Fight nights at Youth Group to connect with the culture?
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Fight Night brings in Teens in Brazil

By ALEXEI BARRIONUEVO

NY Times – Published: September 14, 2009

SÃO PAULO, Brazil — The atmosphere was electric at Reborn in Christ Church on “Extreme Fight” night. Churchgoers dressed in jeans and sneakers, many with ball caps turned backward, lined a makeshift boxing ring to cheer on bare-chested jujitsu fighters.

They screamed when a fan favorite, Fabio Buca, outlasted his opponent after several minutes. They went wild when Pastor Dogão Meira, 26, took his man down, pinning him with an armlock just 10 seconds into the fight.

With the crowd still buzzing, Pastor Mazola Maffei, dressed in army pants and a T-shirt, grabbed a microphone. Pastor Maffei, who is also Pastor Meira’s fight trainer, then held the crowd rapt with a sermon about the connection between sports and spirituality.

“You need to practice the sport of spirituality more,” he urged. “You need to fight for your life, for your dreams and ideals.”

Read the rest of the article Here:
http://www.nytimes.com/2009/09/15/world/americas/15evangelicals.html?_r=1&pagewanted=all

What do you think?  Is this a right practice theologically? It is too relevant?  Would we do it here? Some churches do have UCF nights where guys get together to watch a match?  What else? What are your thoughts?


Comments

Fight nights at Youth Group to connect with the culture? — 4 Comments

  1. I certainly do not think that this is right at all. It is just like we discussed in Foundations about teasing students to attend an event than hitting them hard with the Bible. I can remember one remark that you made concerning hidden and manipulative tactics to sharing the gospels. You bring the students into the church, and “Whoops, they got wet. Sorry, how did that happen?” By doing so, we are not fostering or nurturing students into a Christian faith that will last, which should be one of our major goals in ministry.

  2. My home church had a lock-in where the ufc fighter Matt Hughes came in and spoke to the students. If your approach was to have someone who the kids looked up to already who has a strong faith to speak into a students life then I don’t see a problem in using the influence that is already there. Also with Spencer’s concern with the manipulation idea, if we are worried about manipulating students into Christ then why do we do anything fun at youth group at all? Isn’t planning anything fun into our services or our small groups intended to bring students in and keep them? Any type of event can turn into manipulation but we as youth pastors need to just be cautious with how we use something.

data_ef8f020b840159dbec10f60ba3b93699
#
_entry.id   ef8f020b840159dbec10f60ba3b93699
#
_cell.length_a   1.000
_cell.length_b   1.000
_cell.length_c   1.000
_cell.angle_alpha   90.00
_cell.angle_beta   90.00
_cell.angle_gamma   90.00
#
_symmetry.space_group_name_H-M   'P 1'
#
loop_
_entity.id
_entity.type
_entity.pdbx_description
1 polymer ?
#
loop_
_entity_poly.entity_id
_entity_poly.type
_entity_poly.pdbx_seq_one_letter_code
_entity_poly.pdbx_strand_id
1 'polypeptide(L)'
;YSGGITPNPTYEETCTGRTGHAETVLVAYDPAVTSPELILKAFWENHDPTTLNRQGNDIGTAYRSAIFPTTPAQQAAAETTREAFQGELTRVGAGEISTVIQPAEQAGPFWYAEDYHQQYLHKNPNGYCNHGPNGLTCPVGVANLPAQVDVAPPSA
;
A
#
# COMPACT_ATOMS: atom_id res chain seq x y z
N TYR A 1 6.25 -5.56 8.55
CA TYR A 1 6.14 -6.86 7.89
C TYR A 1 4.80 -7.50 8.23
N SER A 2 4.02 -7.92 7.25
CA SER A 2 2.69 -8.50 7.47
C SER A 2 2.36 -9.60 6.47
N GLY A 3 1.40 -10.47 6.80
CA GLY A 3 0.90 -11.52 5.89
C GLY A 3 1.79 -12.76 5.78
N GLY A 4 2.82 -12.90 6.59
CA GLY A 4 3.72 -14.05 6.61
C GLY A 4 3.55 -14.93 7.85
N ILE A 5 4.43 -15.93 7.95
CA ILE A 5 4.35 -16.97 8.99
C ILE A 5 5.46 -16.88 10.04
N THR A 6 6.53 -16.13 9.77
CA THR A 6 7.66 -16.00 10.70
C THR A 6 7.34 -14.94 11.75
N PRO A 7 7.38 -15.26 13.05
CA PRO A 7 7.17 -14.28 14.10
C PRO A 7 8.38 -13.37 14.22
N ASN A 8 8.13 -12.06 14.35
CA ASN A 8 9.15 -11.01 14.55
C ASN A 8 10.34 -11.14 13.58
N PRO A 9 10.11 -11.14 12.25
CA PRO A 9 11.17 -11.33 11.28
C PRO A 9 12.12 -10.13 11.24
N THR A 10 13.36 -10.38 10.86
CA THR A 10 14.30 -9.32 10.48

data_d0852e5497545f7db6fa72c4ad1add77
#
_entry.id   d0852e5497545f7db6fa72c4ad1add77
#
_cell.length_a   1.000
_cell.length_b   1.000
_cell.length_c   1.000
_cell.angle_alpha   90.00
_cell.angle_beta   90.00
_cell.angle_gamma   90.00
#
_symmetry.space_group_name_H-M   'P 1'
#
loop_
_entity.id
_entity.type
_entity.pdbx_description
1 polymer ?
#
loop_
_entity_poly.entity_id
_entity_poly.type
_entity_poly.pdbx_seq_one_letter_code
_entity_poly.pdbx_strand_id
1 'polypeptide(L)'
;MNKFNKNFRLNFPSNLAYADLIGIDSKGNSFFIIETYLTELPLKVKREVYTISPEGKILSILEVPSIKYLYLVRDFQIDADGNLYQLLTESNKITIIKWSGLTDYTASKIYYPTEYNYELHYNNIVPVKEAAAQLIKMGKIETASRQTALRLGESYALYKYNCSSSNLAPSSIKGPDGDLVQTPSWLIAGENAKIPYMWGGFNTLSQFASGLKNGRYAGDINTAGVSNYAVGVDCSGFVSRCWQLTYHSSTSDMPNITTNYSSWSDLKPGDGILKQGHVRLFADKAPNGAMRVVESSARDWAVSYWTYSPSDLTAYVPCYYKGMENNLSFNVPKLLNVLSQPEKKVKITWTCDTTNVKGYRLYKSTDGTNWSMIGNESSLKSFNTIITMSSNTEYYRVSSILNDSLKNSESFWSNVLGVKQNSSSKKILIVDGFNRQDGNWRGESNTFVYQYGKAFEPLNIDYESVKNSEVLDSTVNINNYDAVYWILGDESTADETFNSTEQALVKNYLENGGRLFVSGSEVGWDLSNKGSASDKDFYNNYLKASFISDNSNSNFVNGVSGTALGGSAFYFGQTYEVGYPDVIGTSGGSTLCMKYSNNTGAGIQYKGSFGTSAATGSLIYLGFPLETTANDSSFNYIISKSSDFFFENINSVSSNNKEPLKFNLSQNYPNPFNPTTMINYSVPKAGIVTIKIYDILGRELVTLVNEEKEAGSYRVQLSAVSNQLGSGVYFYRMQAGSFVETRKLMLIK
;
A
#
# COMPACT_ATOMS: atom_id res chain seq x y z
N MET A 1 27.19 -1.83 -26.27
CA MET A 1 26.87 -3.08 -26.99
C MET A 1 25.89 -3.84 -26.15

3. I think this is at least a reasonable idea. Having something that’s going to get kids excited about going to a youth group event initially is not a bad idea, and it’s not like these kids were deceived about what they were getting into. After all, the “Fight Night” was held at a church. I’m sorry, but if you go to a church and expect to in no way hear some kind of message, something is wrong. Also, it’s kind of cool to hear a message from someone you may look up to that isn’t your normal youth pastor.

  4. haha Well, as somebody who loves WWE, this speaks right to me. Can the two (sports/fighting and faith) be mixed? Should one be used to promote the other? While I understand the caution that Spencer voiced, I’m going to have to agree with the other guys. I read the whole article, and besides the young kid promising that God will give back twice whatever they put in the offering, I cannot see anything wrong with this. Let’s say that you have a basketball ministry. Guys join up on teams, they play hard. There are some bumps, some hidden elbows, lots of groans and sweat, aches and pains. If afterwards, a devotion is shared, and there is no animosity between them, it would be a good day. Guys experienced real companionship, and real fun with Christians who weren’t afraid to do things a little differently. Is it possible for basketball and UFC/WWE to be interchangeable here as a way to bring kids in? I think so. If you can show people lead by example in arenas where you would not expect to find them, why not? Light in the darkness.

    Now, before somebody goes to an extreme here, let me throw in a disclaimer: Taking your kids to meet Bubbles, the Christian stripper, at her work is probably not the best idea. Each situation is different, and should be checked against morals and against the judgment of the pastor, parents, etc. If something UFC related makes someone stumble, then dangling that in front of them might not be wise. Be discerning about what you put in front of your students. Not every church works the same. We’re all different.

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